Long under pressure to tackle drug trafficking, Mexico seeks to hold the United States partly responsible for widespread cartel-related violence by prosecuting US-based gunmakers for illegal gun trafficking .
The lawsuit filed in a Boston court is part of the Latin American nation’s efforts to put the issue of cross-border arms flows at the heart of the diplomatic conversation between neighbors, experts say.
“Mexico really manages to say that this is a bilateral problem,” said Cecilia Farfan, an expert in organized crime and US-Mexican security cooperation at the University of California at San Diego.
“The same way the United States says, ‘I need you to do something about illegal drug trafficking,’ Mexico says, ‘I need you to do something about guns.’ She said.
The lawsuit filed in early August accuses major arms manufacturers, including Smith & Wesson, Beretta, Colt, Glock, Century Arms, Ruger and Barrett, for trafficking in firearms that Mexico accuses of fueling bloodshed linked to cartels.
Between 70 and 90 percent of all guns recovered from crime scenes in Mexico have been smuggled from the United States, according to the Mexican Ministry of Foreign Affairs.
They include Barrett semi-automatic rifles, Smith & Wesson pistols, and Ruger and Colt rifles recovered after an attack on Mexico City Police Chief Omar Garcia Harfuch in June 2020, according to the lawsuit.
– ‘Symbolic and political’ –
The litigation seeks redress for the damage caused by the companies’ alleged “negligent practices”, as well as the implementation of adequate standards to “monitor and discipline” arms dealers.
Even if it is not clear if the trial will be successful, “the objective is symbolic and political to open the debate”, estimates Romain le Cour, expert in the consulting firm Noria Research.
Mexico has seen more than 300,000 killings, most of them criminal gangs, since the government of then-President Felipe Calderon deployed the army in the 2006 war on drugs.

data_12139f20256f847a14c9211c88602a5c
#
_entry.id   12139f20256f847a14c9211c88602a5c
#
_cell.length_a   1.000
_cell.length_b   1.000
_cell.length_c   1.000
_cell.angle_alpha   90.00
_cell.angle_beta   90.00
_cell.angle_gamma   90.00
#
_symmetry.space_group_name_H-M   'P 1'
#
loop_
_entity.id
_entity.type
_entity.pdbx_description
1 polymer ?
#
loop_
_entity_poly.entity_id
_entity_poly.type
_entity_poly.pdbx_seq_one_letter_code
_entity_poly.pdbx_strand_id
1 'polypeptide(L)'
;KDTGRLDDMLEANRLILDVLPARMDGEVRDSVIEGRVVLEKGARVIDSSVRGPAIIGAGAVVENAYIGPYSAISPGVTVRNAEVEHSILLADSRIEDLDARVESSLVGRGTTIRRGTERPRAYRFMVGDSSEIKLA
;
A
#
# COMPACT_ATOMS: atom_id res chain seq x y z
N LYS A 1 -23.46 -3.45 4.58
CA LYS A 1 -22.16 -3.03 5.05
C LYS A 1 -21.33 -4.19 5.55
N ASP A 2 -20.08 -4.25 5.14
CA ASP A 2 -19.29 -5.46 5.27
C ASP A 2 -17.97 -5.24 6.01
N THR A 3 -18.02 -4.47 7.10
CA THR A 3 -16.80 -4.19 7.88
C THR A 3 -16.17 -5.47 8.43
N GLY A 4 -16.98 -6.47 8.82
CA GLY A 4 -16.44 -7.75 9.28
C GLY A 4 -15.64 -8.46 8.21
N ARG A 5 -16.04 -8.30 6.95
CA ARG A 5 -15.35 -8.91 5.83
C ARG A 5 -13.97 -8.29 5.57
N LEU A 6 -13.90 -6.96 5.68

Many weapons arrive in Mexico from the United States through small-scale shipments known as “ant trafficking”.
“They bring them either in part or in whole with contraband goods, clothing and various items imported to Ciudad Juarez,” said Jorge Nava, prosecutor for the border state of Chihuahua.
A member of a vigilante group in the violent western state of Michoacan, who did not want to be named, said their weapons sometimes came from family members living north of the border.
“We started with hunting rifles, but everyone in the movement has relatives in the United States and from there they manage to send us good guns across the border,” he said under cover. of anonymity.
– ‘Front to sovereignty’ –
Mexico has seen an increased influx of partially assembled firearms known as “80 percent” guns that are finished in Mexico, according to a person involved in arms trafficking for two decades.
“It’s legal, and with it you can build an army,” he said on condition of anonymity.
The Mexican government says the lawsuit does not seek to change US laws such as the Second Amendment to the Constitution granting the right to bear arms.
However, the National Shooting Sports Foundation, the trade association for the US firearms industry, called the litigation “an affront to US sovereignty.”
“The Mexican government is responsible for the endemic crime and corruption within its own borders,” he said, blaming the drug cartels for the misuse of illegally imported firearms or stolen.
“Rather than seeking to scapegoat law-abiding US companies, Mexican authorities should focus their efforts on prosecuting cartels,” the association said in a statement.
The Mexican government accuses American manufacturers of developing different models of firearms especially for drug traffickers.
The arms trafficker, who operates in the state of Oaxaca, in southern Mexico, agreed that his country’s authorities share the responsibility.
“The Mexican authorities allow anything to enter the United States without checking it carefully, without proper controls, and also because of a lot of corruption in customs,” he said.
© 2021 AFP